Thursday, September 9, 2010

The Everyday Divinities Project - The Cell Phones

The Cell Phones - by R. B. LeMoyne
© September 9, 2010 *

“Are you kidding me? There’s no way I’ll be her cell phone again!”

Sal blinked as B.B. Tana threw the new assignment folder back onto his desk, shocked at the conviction behind her retort when he told her which mortal was to rejoin her divine client list. For a tense moment, the two gods of the cell phone domain stared at each other, Sal sitting behind his office desk in a crisp dark suit and the lithe goddess Tana standing with her arms folded across her sporty attire, until Sal finally gave in.

“Uh, come again?” he asked.

Tana shook her head, pointing at the discarded folder. “I’m not going to be her cell phone again. No way, no how. Not now, not ever.”

Sal gathered up the file, replacing the papers that had spilled out of the manila folder. “You’ve served hundreds of thousands of mortals since joining us here in the Division of Cellular Communication. Why the flat refusal to serve this one?” He held up the photo of the mortal in question, a young girl of exotic beauty pictured laughing with her friends.

“Why? Because she’s a cruel, heartless, careless witch with a vendetta against cell phones. I’d sooner walk into the heart of the Great Void than go back to serving her.”

“Wow.” Sal looked at the picture before putting it back into the folder. “That’s… extreme. You’d rather be unmade than serve this one mortal?”

“It’s the difference between years of abuse and a single catastrophic moment,” Tana answered with a shrug.

Sal’s eyebrows shot up in surprise. “Abuse? Now you’re the one kidding me.”

“Do you even read these files before you hand them out? Give it here.” Tana snatched the assignment folder out of her boss’ hands to read off her crimes. “Okay, let’s start with her first phone, Flip. He sure lived up to his name – she flipped his top half clean off.”

“So you have one incident that-“

Tana shushed him and continued. “Her next phone was Talnax, who got infected by a fatal virus. Kablooey, another one bites the dust.”

“It was completely unintentional, a stroke of bad luck,” Sal countered. “And as I recall, he was more than a little absent-minded. I always got complaints that he failed to put calls through.”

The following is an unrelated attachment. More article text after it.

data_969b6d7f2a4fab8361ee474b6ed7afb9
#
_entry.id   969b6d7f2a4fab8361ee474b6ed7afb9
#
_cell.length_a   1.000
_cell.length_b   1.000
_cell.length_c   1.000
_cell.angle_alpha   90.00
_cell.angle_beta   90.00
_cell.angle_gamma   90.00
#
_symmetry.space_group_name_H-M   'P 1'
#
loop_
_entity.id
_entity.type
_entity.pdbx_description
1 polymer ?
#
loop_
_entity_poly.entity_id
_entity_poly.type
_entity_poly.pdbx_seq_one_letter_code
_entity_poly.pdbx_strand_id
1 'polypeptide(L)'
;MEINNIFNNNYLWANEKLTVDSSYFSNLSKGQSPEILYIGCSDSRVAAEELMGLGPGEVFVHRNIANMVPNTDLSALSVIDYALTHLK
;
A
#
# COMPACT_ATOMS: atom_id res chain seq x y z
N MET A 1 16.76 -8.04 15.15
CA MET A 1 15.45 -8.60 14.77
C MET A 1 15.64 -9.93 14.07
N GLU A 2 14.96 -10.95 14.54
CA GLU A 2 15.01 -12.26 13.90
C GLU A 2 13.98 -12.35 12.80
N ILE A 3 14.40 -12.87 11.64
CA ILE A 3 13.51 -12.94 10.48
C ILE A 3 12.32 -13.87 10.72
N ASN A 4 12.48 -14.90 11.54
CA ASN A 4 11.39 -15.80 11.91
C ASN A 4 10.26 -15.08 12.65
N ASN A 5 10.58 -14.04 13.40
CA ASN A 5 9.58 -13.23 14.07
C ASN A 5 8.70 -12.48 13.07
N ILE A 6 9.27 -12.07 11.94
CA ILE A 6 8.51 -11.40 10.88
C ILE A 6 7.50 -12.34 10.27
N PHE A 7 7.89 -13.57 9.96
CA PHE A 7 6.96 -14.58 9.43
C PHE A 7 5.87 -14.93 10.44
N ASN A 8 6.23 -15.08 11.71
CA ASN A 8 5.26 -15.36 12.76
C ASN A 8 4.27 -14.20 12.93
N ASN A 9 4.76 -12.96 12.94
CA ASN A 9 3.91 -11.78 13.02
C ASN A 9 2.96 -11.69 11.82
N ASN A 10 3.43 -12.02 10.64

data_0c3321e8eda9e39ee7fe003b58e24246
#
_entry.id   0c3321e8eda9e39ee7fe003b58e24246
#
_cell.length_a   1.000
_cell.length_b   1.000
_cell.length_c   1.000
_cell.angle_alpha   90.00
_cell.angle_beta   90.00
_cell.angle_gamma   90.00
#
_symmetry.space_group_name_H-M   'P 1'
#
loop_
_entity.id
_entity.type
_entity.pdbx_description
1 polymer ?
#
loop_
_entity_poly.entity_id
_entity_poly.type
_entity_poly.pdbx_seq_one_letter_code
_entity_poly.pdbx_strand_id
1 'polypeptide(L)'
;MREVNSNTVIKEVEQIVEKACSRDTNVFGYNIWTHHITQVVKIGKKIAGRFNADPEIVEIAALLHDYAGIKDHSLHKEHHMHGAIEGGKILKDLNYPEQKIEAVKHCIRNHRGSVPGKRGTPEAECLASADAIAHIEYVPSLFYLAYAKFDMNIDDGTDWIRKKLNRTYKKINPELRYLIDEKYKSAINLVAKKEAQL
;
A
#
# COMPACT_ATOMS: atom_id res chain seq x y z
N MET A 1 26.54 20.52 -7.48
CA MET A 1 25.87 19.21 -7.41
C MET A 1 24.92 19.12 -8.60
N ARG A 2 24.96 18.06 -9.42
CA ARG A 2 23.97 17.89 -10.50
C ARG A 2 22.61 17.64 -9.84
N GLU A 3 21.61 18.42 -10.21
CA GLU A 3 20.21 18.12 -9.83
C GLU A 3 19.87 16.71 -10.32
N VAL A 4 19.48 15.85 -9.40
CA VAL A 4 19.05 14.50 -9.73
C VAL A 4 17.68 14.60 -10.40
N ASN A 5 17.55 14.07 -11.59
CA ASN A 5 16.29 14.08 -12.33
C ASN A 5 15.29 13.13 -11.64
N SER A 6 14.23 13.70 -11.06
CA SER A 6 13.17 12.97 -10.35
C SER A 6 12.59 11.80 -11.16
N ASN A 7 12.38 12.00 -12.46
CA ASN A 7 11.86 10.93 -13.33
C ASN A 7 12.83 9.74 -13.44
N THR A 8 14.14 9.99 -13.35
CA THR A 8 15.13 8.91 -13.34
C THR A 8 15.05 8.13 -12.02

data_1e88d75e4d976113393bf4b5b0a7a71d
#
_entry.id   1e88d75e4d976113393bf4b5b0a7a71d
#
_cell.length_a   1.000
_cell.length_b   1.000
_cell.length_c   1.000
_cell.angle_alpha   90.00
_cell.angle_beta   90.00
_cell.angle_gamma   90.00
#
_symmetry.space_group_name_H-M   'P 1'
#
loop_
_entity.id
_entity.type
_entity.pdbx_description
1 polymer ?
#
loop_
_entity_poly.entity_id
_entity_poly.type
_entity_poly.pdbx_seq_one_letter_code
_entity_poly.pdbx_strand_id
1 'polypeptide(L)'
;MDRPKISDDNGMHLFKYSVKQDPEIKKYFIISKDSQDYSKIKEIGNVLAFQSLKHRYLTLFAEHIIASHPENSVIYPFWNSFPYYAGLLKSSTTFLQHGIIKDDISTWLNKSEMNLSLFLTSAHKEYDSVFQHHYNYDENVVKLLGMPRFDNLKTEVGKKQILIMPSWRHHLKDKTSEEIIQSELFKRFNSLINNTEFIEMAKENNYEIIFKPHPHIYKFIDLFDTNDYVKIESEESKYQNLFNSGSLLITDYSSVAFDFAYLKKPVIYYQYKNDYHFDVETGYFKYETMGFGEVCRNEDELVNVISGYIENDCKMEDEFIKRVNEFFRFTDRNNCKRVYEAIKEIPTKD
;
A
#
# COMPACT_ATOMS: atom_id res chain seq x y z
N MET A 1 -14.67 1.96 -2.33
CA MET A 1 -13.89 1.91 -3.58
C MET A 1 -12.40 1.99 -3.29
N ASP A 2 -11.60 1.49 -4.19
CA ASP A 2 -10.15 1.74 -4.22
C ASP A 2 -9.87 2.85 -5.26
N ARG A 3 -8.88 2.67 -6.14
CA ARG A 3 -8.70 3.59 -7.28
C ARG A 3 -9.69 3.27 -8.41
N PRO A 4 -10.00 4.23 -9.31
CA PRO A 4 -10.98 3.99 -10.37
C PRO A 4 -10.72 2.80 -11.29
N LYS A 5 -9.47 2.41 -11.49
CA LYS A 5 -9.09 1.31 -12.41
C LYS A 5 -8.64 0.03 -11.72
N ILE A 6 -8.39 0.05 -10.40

“Yeah, so that makes it okay.” Tana gave him a withering look as she forged ahead. “And I guess it’s okay that she tossed her next phone, Vernon, into a pool? Seriously, Sal. SHE THREW HIM INTO A POOL!”

Sal squirmed in his seat, at a loss to offer an explanation.

Tana glowered at the file as she reached the end of the document. “Here we go: my cousin, B.B. Monique. Your mortal didn’t staff Monique with a memory card so she could serve her properly – totally not my cousin’s fault – but it didn’t matter. She ditched her for my sister, Alicia. Not six months into serving as her cell phone, she broke Alicia’s ability to take a charge. She dumped her and went for her twin, Amelia, and the same thing happened. The same thing! So what did she do? She ditched Amelia for me, and ended up abandoning me in a cab in Santa Monica. And then, if that wasn’t enough, my twin sister Tamara picked up where I left off, and…”

“…And her domain was destroyed, too. No one’s sure where the pressure cracks came from, or how they spread so fast. It’s likely we’ll never know.”

“Yeah, well, maybe now you understand why I want nothing to do with this mortal.”

“I do,” Sal nodded, rising to circle around his desk. “And believe me, if it were my call, I’d reassign her to someone else. It’s not up to me, though. You know how these things work, Tana.”

“The system is broken,” Tana shot back, closing the folder with a sharp snap. “Everyone’s so concerned about pleasing the precious mortals. What about us? Who looks after us? The Animates? The Ephemerals? I doubt it. So answer me, Sal, who cares about us?”

He wanted to comfort her. He really did. And years ago, when the mortal champions of the inanimate gods were still active, he could. But those days were long gone, and there was no one left in the world to look out for them. Rather than expose that painful truth, Sal changed the subject. “I can try to pass it back upstairs and get it reassigned to another divinity. It might take some time, though, and someone will need to-”

“Oh, shut up,” Tana grumbled. “I’ll do it. I’m not going to like it, but I’ll do it.”

Sal touched her arm and smiled. “You’re one in a million, Tana.”

“Yeah, well, she’s damn lucky I like you so much,” Tana quipped, poking him in the chest with the assignment folder. “And if she so much as tosses me onto a table, I will curse her so hard, her great-grandchildren will have problems with phones.”

“I’ll pretend I didn’t hear that,” Sal laughed. “Now go on, do what you have to do. If you need me for anything at all, you know where to find me.”

“Thanks, boss.” Tana gave Sal a brief hug before leaving his office. She opened up the folder on the way out of the building, chuckling. O little mortal, it’s time for some payback…

1 comment:

  1. Special thanks to Natalie Nardone, whose luck (or lack thereof) with cell phones inspired this short story.


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